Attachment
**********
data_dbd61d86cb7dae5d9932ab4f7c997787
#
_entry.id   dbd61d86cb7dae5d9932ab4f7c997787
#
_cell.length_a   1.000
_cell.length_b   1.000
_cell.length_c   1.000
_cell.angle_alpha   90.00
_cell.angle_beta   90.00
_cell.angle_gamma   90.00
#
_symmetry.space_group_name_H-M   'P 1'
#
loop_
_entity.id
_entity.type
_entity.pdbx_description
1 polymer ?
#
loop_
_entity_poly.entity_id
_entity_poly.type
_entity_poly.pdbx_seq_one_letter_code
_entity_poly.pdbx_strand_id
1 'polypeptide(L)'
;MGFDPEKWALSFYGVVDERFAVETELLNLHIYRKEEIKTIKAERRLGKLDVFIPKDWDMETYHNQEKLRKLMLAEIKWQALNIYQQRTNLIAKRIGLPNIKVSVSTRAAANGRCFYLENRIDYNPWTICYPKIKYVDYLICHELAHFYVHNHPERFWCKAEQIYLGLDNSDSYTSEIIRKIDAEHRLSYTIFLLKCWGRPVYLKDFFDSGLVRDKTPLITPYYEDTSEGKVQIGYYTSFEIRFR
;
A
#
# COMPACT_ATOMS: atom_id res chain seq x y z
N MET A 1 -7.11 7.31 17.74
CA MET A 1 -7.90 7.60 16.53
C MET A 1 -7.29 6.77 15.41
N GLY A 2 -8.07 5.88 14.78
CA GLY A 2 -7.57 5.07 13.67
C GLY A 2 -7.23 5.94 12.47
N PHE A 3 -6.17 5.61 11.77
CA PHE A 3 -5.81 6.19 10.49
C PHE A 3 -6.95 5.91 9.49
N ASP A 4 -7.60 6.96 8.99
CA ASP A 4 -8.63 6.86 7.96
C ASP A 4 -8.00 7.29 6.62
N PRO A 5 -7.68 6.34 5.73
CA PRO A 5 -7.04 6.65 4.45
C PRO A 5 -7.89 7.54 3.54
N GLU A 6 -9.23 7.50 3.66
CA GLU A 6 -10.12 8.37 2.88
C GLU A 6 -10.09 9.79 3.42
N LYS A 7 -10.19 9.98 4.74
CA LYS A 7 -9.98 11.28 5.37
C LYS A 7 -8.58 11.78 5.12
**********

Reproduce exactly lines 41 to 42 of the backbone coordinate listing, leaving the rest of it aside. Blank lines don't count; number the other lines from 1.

CA ASP A 4 -8.63 6.86 7.96
C ASP A 4 -8.00 7.29 6.62